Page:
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Cerebrovascular Surgery

Volume I

  • Jack M. Fein
  • Eugene S. Flamm

Table of contents

  1. Front Matter
    Pages i-xxiv
  2. Jack M. Fein
    Pages 1-10
  3. Georges Salamon, Andre Gouaze, Sharon E. Byrd, Jean-Marie Corbaz
    Pages 11-47
  4. Ajax E. George, In-Sup Choi
    Pages 49-74
  5. Niels A. Lassen, Jens Astrup
    Pages 75-87
  6. Charles A. Owen Jr., E. J. Walter Bowie
    Pages 89-116
  7. William H. Frishman, Jack M. Fein, Marc Kirschner
    Pages 117-127
  8. O. M. Reinmuth, P. N. Karanjia
    Pages 129-179
  9. Robert H. Ackerman
    Pages 181-211
  10. James E. Cottrell, Philippa Newfield
    Pages 213-231
  11. Leonard I. Malis
    Pages 245-260
  12. Ronald I. Apfelbaum
    Pages 261-272
  13. Norman Chater, Z. Szabo, H. J. Buncke
    Pages 273-278
  14. Jack M. Fein, Rodney Olinger
    Pages 279-295
  15. Back Matter
    Pages 297-303

About this book

Introduction

Considerable impetus was given to the study and understanding of cere­ brovascular anatomy by Thomas Willis and his contemporaries in the seventeenth century, yet almost two hundred years were to pass before further significant advances were made in this field. Then, from the mid­ nineteenth century onwards, the dark ages of cerebrovascular research gradually lifted through the efforts of such workers as Luschka, Heubner, and Windle, whose pioneering anatomical studies formed the basis of the present-day understanding of the morphology of the cerebral circulation. The turn of the century saw an increasing influence of the early neurolo­ gists in describing anatomy of cerebral vessels in relation to their areas of distribution and to the production of focal deficits through specific vascu­ lar lesions and anomalies. Later still, Padget and others made important observations concerning phylogenetic and developmental aspects of the cerebral circulation. These anatomical and clinical studies were remarkable enough but the real breakthrough in investigating cerebral pathophysiology and in devis­ ing appropriate corrective neurosurgical procedures had to await the re­ markable advances in technology of the past fifty years. These began with the advent of cerebral angiography with all its subsequent refinements and progress has been accelerated through establishing noninvasive Doppler and high resolution ultrasound imaging techniques, methods for the accu­ rate measurement of cerebral blood flow, CT scanning, PET scanning, and, most recently, imaging and metabolic NMR scanning.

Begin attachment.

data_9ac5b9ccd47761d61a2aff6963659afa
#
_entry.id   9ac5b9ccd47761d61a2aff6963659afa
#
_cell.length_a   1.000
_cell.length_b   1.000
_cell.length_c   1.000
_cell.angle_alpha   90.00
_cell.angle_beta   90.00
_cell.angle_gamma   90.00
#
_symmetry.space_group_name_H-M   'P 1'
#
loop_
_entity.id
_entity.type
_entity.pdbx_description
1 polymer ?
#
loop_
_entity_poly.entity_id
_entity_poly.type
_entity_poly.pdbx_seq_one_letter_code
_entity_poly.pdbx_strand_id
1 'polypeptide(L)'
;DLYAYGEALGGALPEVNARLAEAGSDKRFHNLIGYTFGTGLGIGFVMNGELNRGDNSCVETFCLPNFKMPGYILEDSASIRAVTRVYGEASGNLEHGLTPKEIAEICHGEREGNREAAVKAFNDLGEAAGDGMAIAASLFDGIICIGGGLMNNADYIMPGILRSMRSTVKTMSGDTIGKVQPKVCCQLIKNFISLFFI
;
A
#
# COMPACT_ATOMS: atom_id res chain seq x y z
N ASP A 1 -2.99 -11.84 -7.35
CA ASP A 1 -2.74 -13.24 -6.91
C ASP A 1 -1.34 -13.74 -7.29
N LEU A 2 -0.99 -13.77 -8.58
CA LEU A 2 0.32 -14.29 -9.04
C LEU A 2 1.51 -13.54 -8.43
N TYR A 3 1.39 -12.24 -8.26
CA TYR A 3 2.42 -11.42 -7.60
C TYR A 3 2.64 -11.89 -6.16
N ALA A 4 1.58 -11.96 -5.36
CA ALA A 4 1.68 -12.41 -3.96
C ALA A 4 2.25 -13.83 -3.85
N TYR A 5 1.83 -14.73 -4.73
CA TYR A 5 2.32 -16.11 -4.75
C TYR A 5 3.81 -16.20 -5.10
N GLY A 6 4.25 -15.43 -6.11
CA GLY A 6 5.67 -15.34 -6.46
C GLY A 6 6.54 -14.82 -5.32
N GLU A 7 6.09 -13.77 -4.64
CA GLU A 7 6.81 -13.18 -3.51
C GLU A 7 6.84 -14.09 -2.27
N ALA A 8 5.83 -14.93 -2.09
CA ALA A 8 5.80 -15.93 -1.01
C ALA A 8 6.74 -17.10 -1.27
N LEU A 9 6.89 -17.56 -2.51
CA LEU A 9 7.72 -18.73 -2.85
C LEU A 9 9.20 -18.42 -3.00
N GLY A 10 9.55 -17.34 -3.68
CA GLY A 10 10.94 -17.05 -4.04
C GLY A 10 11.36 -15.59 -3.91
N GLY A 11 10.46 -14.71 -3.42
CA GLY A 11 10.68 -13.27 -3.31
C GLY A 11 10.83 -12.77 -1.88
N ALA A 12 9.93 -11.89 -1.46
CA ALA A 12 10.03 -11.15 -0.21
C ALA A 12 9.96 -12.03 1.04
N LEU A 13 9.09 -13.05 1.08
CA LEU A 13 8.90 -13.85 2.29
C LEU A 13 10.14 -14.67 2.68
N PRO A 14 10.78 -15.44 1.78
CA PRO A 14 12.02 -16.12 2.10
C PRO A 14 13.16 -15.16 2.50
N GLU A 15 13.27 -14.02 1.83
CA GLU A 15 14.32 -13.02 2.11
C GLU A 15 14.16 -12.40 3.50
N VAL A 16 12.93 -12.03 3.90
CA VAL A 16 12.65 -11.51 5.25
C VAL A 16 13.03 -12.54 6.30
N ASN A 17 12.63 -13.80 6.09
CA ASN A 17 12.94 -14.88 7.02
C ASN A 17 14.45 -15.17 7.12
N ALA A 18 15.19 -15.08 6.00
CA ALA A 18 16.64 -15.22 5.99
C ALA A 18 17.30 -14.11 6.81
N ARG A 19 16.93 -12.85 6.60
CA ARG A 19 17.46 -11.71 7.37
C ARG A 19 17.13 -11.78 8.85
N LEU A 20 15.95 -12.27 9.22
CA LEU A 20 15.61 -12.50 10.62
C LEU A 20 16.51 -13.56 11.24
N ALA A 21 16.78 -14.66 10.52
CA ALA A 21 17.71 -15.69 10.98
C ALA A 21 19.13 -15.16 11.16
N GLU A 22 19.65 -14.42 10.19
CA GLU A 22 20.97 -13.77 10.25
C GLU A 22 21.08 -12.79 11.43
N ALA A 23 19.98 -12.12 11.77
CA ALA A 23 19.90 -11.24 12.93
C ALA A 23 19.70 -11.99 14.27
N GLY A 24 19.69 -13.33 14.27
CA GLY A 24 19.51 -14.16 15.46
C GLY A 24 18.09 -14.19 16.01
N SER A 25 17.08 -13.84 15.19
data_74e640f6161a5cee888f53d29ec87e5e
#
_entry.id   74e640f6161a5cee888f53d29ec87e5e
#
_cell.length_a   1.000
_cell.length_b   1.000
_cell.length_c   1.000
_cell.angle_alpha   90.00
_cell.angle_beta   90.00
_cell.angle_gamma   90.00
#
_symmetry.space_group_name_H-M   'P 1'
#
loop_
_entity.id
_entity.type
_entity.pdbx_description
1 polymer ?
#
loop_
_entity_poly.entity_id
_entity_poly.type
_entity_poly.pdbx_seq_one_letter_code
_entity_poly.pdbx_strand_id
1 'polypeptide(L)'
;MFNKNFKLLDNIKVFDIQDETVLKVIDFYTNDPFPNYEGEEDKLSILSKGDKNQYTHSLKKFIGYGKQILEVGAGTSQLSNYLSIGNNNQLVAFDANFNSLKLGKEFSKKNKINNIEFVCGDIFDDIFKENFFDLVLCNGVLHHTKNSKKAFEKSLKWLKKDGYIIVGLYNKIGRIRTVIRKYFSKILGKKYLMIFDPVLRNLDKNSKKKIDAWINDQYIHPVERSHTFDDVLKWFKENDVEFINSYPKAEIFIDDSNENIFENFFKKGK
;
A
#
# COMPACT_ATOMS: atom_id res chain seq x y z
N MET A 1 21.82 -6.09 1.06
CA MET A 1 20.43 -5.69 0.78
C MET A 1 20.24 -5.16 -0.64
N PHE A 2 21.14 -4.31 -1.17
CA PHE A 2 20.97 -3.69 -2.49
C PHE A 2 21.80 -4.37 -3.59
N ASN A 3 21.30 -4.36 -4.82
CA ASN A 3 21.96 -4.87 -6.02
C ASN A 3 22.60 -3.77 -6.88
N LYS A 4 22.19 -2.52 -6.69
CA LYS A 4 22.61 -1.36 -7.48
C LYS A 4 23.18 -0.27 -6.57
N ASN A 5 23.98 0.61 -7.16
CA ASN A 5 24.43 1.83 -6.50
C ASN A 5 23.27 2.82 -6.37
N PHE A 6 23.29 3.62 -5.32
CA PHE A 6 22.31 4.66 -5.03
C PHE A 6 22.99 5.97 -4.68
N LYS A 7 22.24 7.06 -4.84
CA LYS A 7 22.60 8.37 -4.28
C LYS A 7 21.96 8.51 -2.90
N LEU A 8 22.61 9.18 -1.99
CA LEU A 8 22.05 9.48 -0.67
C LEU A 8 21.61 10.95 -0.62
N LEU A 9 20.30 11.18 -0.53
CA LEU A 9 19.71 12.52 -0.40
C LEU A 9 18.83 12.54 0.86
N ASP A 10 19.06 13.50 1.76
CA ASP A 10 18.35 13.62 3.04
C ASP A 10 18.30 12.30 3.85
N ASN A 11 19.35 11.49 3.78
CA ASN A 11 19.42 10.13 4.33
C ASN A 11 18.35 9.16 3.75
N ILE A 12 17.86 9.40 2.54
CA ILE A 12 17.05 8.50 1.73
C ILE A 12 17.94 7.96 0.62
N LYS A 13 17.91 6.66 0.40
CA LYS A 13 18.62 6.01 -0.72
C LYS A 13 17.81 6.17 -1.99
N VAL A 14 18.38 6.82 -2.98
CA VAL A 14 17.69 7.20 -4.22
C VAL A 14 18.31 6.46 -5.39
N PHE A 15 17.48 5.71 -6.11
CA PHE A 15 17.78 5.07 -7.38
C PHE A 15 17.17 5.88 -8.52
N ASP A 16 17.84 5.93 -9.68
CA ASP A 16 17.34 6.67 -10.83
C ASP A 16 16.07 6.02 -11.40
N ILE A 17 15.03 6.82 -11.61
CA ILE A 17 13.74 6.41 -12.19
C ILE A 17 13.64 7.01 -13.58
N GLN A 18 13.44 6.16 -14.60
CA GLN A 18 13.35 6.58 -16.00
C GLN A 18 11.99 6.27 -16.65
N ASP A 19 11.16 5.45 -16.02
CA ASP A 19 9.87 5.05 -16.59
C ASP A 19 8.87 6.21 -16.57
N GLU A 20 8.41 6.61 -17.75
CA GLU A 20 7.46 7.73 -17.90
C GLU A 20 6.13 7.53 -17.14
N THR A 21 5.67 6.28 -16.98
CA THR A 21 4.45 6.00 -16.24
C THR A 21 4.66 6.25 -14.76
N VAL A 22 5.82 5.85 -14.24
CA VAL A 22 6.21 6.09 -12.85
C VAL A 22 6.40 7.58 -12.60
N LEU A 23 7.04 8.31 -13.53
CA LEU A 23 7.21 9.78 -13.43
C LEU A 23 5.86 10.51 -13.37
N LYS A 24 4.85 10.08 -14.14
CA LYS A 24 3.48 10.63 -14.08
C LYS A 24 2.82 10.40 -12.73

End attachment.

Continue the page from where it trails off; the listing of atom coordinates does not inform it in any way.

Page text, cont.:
Keywords

NMR PET anatomy anesthesia angiography computed tomography (CT) neurosurgery nuclear magnetic resonance (NMR) pathophysiology positron emission tomography (PET) surgery ultrasound

Editors and affiliations

  • Jack M. Fein
    • 1
  • Eugene S. Flamm
    • 2
  1. 1.Department of Neurological SurgeryAlbert Einstein College of MedicineBronxUSA
  2. 2.Department of NeurosurgeryNew York UniversityNew YorkUSA

Bibliographic information